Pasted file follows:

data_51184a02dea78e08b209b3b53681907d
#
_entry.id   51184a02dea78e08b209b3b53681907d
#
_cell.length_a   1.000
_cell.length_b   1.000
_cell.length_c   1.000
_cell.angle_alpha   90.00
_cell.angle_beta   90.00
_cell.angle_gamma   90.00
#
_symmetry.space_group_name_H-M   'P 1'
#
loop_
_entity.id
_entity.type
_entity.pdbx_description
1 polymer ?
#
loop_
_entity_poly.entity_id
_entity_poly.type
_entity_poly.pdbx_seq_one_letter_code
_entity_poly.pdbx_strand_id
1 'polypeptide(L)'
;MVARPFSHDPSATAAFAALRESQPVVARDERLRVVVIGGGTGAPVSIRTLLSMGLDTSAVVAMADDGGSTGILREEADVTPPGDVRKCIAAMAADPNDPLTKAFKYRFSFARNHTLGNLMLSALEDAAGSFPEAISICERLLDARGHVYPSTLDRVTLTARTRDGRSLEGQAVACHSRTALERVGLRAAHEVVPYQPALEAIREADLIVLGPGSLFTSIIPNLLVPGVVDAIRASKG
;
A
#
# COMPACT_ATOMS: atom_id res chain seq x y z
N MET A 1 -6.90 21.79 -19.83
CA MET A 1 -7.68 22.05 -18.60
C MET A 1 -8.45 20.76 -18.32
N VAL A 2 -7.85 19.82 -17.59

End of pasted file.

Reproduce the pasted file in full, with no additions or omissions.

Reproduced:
data_51184a02dea78e08b209b3b53681907d
#
_entry.id   51184a02dea78e08b209b3b53681907d
#
_cell.length_a   1.000
_cell.length_b   1.000
_cell.length_c   1.000
_cell.angle_alpha   90.00
_cell.angle_beta   90.00
_cell.angle_gamma   90.00
#
_symmetry.space_group_name_H-M   'P 1'
#
loop_
_entity.id
_entity.type
_entity.pdbx_description
1 polymer ?
#
loop_
_entity_poly.entity_id
_entity_poly.type
_entity_poly.pdbx_seq_one_letter_code
_entity_poly.pdbx_strand_id
1 'polypeptide(L)'
;MVARPFSHDPSATAAFAALRESQPVVARDERLRVVVIGGGTGAPVSIRTLLSMGLDTSAVVAMADDGGSTGILREEADVTPPGDVRKCIAAMAADPNDPLTKAFKYRFSFARNHTLGNLMLSALEDAAGSFPEAISICERLLDARGHVYPSTLDRVTLTARTRDGRSLEGQAVACHSRTALERVGLRAAHEVVPYQPALEAIREADLIVLGPGSLFTSIIPNLLVPGVVDAIRASKG
;
A
#
# COMPACT_ATOMS: atom_id res chain seq x y z
N MET A 1 -6.90 21.79 -19.83
CA MET A 1 -7.68 22.05 -18.60
C MET A 1 -8.45 20.76 -18.32
N VAL A 2 -7.85 19.82 -17.59